What you REALLY want is GOOD ingredients that have been stored correctly. "Freshness" is primarily important when eating foods raw - but even then, sometimes "gracefully aged" is better.

For pizza toppings, specifically, I will always reach for older, partly-shriveled-and-dehydrated vegetables and mushrooms and so forth. The reduced moisture content and the way the cell structure is beginning to break down slightly is actually beneficial to the final product. Using really fresh raw vegetables on pizza often means that by the time your crust is done, your veggies are still crunchy and leaking juices into the cheese and sauce, and that makes it soupy and sloppy instead of cohesive.

People who have never lived like peasants - scrabbling in the bins and cupboards in the kitchen for the bits and pieces to transform the latest iteration of grains-mixed-with-water into something tasty - are left tragically blind to the fact that most foods actually get a little BETTER before they begin to decay outright.

For things like eggs... I'll take an egg that has a vibrant yellow yolk and has been sitting on the counter for two weeks, over an egg that was popped out yesterday but has a pale, sickly looking yolk.

can any of you confirm that homemade dough makes a large difference in the quality of your pizza? I'm ready to give it a try.
It totally depends on the dough you're buying. Usually the stuff that comes balled and tied up in clear plastic bags is pretty good. I've bought it that way in the past from Trader Joe's and Winco Foods (Winco's was better btw). The difference in overall taste and texture when I make my own dough is not astronomical.

The difference in price is, though! I can make like eight crusts for the price of one ball of dough from the store.

But the main reason I make my own dough, and the reason I make almost ALL of the wheat products I consume, is to avoid the additives. Store-bought dough includes conditioners and such - to ensure consistency of the final product while allowing for more variation/margin of error in process. It is also always made with enriched/fortified flour.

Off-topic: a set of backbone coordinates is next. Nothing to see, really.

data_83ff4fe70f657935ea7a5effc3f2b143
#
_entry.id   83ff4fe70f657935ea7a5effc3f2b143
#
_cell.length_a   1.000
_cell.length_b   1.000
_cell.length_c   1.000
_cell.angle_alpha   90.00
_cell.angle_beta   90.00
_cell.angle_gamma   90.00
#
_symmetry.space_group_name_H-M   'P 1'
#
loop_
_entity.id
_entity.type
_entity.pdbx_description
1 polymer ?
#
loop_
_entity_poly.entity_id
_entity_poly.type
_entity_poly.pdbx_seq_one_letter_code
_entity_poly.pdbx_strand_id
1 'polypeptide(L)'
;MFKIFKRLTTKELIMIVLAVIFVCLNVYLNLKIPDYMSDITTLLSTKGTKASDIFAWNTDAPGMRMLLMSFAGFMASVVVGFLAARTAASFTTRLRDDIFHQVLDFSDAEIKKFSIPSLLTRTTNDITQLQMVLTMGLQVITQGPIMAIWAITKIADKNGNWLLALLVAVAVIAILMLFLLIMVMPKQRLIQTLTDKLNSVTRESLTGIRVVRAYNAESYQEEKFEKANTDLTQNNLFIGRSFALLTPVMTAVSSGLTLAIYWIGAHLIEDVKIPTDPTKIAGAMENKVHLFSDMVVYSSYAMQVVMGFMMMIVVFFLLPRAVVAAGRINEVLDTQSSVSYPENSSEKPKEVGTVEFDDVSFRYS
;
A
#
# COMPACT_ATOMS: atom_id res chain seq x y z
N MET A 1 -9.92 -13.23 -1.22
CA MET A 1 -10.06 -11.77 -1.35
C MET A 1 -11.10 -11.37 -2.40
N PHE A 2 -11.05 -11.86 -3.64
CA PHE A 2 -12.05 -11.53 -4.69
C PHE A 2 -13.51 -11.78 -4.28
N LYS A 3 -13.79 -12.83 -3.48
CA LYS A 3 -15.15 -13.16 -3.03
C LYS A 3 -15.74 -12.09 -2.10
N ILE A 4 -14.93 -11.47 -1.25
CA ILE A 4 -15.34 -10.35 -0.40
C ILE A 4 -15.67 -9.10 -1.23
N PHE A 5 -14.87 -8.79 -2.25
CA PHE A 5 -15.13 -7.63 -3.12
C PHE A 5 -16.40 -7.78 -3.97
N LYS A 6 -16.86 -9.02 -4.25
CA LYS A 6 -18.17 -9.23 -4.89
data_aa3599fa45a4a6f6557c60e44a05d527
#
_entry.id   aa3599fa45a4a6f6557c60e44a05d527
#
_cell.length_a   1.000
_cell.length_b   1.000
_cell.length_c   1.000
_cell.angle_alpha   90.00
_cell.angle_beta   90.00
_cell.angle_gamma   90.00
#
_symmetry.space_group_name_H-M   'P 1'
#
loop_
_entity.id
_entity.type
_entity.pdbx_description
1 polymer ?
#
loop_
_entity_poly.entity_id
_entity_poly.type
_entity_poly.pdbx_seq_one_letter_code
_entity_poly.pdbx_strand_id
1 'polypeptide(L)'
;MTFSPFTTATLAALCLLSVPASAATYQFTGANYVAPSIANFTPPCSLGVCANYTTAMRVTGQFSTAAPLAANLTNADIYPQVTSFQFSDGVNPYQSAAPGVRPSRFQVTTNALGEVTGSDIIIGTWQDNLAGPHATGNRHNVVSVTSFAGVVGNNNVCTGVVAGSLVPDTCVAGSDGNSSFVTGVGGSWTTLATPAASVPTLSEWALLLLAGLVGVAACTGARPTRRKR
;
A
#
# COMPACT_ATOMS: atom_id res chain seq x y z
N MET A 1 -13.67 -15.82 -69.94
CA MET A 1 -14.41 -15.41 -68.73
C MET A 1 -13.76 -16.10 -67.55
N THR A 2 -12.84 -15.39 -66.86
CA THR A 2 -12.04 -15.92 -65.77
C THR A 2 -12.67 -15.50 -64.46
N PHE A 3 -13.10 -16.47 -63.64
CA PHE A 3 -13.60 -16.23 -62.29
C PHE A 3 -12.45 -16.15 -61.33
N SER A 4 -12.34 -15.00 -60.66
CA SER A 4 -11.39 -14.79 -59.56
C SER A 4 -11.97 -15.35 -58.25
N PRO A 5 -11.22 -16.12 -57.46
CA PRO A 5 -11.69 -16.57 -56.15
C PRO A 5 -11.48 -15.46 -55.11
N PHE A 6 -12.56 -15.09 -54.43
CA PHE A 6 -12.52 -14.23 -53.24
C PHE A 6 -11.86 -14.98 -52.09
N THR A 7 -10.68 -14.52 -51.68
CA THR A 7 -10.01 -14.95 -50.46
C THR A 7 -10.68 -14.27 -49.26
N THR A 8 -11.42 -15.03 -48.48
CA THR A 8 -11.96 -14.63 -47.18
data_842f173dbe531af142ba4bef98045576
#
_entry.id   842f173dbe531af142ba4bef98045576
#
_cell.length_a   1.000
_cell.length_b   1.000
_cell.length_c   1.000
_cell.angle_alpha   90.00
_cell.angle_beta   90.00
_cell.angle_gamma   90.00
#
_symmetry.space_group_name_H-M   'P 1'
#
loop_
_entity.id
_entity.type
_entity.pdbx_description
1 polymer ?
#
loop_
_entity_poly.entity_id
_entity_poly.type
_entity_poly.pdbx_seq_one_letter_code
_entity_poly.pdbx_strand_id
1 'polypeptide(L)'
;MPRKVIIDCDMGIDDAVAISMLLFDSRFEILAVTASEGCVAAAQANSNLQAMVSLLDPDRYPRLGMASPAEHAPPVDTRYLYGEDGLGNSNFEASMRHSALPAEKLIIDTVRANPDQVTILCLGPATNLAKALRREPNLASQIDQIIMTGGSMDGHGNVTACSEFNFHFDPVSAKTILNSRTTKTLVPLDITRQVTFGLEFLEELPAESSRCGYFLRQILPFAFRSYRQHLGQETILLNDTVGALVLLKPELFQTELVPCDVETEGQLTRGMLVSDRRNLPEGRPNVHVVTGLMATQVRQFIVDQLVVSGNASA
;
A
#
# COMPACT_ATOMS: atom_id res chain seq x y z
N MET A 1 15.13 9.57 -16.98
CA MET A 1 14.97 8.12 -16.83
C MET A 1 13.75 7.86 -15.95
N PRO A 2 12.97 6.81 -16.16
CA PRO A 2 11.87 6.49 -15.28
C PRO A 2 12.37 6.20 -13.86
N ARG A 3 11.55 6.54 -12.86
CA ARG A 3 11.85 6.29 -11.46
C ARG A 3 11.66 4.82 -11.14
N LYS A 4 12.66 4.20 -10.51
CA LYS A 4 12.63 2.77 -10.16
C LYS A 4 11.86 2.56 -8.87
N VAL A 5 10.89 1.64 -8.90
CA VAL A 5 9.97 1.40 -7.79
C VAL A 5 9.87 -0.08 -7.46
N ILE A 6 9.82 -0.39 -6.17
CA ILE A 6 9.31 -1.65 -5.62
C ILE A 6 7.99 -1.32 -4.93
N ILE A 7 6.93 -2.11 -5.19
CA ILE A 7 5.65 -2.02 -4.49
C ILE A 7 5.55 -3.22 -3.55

I honestly just don't consider these things to be food, and I don't want them in my food. I've never cared about the "organic" label, but I ONLY buy organic flour because it's the only kind I can get my hands on that is made of ground wheat and NOTHING ELSE.


I "cheat" and use the dough setting on my breadmaker. Toss in the ingredients and it's ready in no time. It came with a recipe booklet and makes great pizza dough.

Kitty Tantrum

I don't like bread machines because they bake the loaf with that little paddle in it. And it is the wrong shape. But I "cheat" and use a stand mixer! :)

Although when you do a longer ferment it's not so hard to do large batches by hand with minimal kneading, with sufficient hydration. A lot of it is taken care of by the fermentation and you really only have to turn it a few times.


Gold Member
It's extremely noob of me to admit this, but I typically defer to buying dough...
Guilty as charged.

At my local supermarket, I tend to buy (frozen) pizza dough that's already made by a local Italian restaurant. There are other pizza dough under various brand names (i.e., supermarket's pizza dough).

As for ingredients, pizza sauce is an important ingredient. I prefer Don Pepino's Pizza Sauce that comes in a can. Other pizza sauce such as Ragu, Prego, etc. tasted so-so.

Kitty Tantrum

My favorite way to do sauce is to buy a big can of tomatoes and throw it in the blender or food processor with salt to taste and a ton of dried spices. There is a quart jar of homemade pizza spice in the cupboard at my house... but I'd have to look up what exactly went into it. In a pinch, I use: basil, oregano, garlic, black pepper, red pepper flakes. Sometimes needs a little tomato paste if the tomatoes are very liquidy. No need to cook it before using. I never add sugar. I detest sugar in pizza sauce - hence I don't tolerate store bought sauce very well.


Gold Member
I never aspired to make pizza dough and don't eat pizza that often but have had a fair amount of success in recent times making pie dough from scratch (rolling pin), mainly for meat pies but also for the odd apple pie. Would imagine though the trick with pizzas probably has more to do with the oven than the dough.